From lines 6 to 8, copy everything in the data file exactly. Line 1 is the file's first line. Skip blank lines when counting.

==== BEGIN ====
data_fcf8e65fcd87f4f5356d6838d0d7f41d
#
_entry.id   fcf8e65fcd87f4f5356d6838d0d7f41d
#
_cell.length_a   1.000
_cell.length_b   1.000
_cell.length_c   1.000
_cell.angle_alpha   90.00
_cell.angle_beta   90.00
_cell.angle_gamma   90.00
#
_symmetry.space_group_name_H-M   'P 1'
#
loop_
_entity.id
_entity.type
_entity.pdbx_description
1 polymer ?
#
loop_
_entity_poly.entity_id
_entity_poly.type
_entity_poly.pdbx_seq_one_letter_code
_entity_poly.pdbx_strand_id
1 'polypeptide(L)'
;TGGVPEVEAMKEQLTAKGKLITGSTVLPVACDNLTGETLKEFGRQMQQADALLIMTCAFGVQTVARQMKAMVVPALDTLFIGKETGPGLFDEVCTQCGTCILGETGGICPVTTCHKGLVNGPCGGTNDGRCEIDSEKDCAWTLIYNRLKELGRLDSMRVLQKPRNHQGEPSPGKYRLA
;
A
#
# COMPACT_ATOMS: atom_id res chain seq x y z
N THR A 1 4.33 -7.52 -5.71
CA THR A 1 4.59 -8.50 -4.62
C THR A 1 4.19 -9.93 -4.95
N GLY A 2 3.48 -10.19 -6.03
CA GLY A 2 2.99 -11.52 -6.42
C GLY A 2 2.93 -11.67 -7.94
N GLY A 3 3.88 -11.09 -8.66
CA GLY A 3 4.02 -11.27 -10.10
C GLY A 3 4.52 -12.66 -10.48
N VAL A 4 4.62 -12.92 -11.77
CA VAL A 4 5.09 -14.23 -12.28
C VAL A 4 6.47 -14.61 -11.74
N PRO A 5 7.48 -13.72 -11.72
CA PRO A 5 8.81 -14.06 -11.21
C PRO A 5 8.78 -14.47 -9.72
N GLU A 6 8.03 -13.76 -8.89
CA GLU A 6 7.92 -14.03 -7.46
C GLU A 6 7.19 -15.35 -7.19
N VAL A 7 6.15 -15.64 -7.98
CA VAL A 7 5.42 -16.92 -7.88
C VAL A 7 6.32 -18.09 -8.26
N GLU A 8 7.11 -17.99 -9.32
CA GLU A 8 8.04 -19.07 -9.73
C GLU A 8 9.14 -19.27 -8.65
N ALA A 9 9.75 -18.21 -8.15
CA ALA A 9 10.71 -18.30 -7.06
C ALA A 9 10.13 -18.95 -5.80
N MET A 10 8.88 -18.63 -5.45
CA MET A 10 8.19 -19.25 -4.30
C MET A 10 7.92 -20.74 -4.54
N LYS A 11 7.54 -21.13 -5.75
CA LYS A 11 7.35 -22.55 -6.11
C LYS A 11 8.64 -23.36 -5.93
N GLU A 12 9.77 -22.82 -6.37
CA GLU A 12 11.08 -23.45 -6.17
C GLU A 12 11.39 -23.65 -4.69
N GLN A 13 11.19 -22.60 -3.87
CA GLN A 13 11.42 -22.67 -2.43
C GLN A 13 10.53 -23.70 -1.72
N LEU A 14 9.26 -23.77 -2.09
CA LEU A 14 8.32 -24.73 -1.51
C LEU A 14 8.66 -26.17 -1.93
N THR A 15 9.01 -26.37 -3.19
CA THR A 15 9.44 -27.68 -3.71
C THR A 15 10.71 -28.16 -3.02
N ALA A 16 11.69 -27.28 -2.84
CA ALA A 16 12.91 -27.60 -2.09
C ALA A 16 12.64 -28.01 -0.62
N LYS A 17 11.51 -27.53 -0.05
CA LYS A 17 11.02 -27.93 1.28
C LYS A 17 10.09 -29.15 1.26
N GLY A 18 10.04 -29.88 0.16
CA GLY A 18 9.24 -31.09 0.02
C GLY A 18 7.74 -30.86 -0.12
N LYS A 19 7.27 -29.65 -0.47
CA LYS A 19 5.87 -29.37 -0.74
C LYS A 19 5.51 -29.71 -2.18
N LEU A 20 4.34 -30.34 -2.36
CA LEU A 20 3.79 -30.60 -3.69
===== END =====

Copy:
_cell.length_b   1.000
_cell.length_c   1.000
_cell.angle_alpha   90.00